• Pay close attention to the description of the leased premises.  Make sure that the location and the number of rentable square feet are included and accurate, and consider including a space plan as an exhibit.
  • Double-check the rent calculations in the lease.  With regard to periodic rent increases, you may want to include a chart that summarizes the timing and amount of rent increases, rather than just a description like “3% rent escalations per year.”
  • If the tenant will be paying operating expenses as part of its rent, consider negotiating a cap on the amount of annual increases that can be passed through to the tenant.
  • Ask the landlord to pre-approve and describe in the lease any up-front alterations or other work of improvements the tenant needs to do on the premises.
  • In the use clause, more general language benefits the tenant.  Try to include the right to conduct “office and other administrative uses” or possibly “all other lawful uses.”  You may enhance the tenant’s right to assign and sublet in the future by broadening the use clause.
  • With regard to the parties’ respective maintenance and repair obligations, be sure there is a complete description of the landlord’s duties.  Try to include structural maintenance and repairs, floors, ceilings, roofs, windows, HVAC and building systems, interior plumbing and wiring in the landlord’s list.
  • Get a representation from the landlord that the premises and the property are in compliance with applicable laws and in good operating condition and repair as of the commencement date.
  • Try to negotiate the surrender language so the tenant does not need to remove all of the tenant improvements, cabling and furniture, fixtures and equipment at the end of the term.
  • Beware of leased spaces formerly occupied by Title IV institutions. See our [date]  blog post on that subject.

These provisions of a lease, and many others, can usually be negotiated and improved for the tenant.  Don’t consider any lease, even a pre-printed form that says it’s “standard,” to be carved in stone.

New and Extended Lease Rules Are Changing for Title IV Composite Score Purposes

Katherine Brodie, Partner (Education), Duane Morris LLP

On September 23, 2019, the U.S. Department of Education published a Final Rule that applies to all higher education institutions that participate in the federal student financial aid programs under Title IV of the Higher Education Act (“Title IV programs”).

Specifically, the Final Rule amends the annual Title IV financial responsibility composite score to take into account the Financial Accounting Standards Board (FASB) Accounting Standard Update (ASU) 2016-2, which requires that leases be treated as both right-of-use assets and liabilities. Public entities must adopt 2016-2 for leases entered into after fiscal years starting on or after December 15, 2018. Private entities must adopt the new standard starting January 1, 2020. FASB, however, has proposed delaying the private entity implementation date to January 1, 2021.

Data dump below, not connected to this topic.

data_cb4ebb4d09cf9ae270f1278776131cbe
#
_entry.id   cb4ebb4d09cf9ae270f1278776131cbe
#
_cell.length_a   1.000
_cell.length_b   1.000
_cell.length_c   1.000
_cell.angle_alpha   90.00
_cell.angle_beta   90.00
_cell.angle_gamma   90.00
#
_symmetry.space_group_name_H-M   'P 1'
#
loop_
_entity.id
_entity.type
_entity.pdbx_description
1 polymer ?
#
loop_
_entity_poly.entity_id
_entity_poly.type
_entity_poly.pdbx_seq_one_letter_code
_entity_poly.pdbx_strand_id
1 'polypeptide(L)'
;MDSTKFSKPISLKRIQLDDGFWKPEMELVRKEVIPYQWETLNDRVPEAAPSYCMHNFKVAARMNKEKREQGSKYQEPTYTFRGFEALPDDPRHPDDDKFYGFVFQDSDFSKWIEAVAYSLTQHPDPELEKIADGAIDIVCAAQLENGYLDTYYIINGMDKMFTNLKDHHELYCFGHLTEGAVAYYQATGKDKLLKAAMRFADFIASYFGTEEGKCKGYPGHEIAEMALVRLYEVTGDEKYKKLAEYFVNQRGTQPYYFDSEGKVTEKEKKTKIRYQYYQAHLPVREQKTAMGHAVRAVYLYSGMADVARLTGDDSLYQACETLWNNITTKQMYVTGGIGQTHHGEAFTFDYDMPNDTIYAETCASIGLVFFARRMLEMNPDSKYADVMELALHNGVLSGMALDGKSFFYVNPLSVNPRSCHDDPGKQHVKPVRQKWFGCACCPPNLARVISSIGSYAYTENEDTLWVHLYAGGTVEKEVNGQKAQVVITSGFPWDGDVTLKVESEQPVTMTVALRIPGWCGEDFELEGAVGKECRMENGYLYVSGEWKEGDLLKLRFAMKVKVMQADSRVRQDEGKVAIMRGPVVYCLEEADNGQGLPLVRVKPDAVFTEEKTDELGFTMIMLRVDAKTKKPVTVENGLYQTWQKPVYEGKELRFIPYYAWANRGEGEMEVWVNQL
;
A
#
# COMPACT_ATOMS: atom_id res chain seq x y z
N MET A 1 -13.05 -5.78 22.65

The Department of Education’s Final Rule exempts all leases entered into before December 15, 2018 from application of 2016-2 for composite score purposes. For leases entered into on or after December 15, 2018 (which the Department states can include extensions or modifications of pre-December 15, 2018 leases), auditors must apply FASB ASU 2016-2 and, as a result, some institutions’ composite scores may be adversely impacted. Since FASB ASU 2016-2 does not subject private entities to the new standard until at least January 1, 2020, there is an argument that the Department should not have an institution’s official composite score calculation reflect the new lease accounting standards until such time as the new standard is required under GAAP, but the Department has not yet clarified its position on this point (despite several pending requests for clarity on that point). Bottom line, as institutions negotiate new leases or seek to extend or modify current leases, they should consult Title IV counsel and their auditors for guidance because certain lease terms may significantly impact the carrying value of a leased asset under the new FASB standard as applied by the Department of Education.

New California Bill Prohibits Colleges from Withholding Transcripts Based on Debt Owed

On October 4, 2019, California Governor, Gavin Newsom, signed AB 1313 into law. Effective January 1, 2020, AB 1313 extends to private postsecondary institutions and prohibits schools from the following:

  • Refusing to provide a transcript for a current or former student on the grounds that the student owes a debt;
  • Conditioning the provision of a transcript on the payment of a debt;
  • Charging a higher fee for obtaining a transcript or providing less favorable treatment of a transcript request because a student owes a debt; or
  • Using a transcript issuance as a tool for debt collection.

Colleges should evaluate their current Transcripts/Records on Hold policies to ensure that California campuses do not restrict a student from obtaining their transcript on the basis of a debt owed.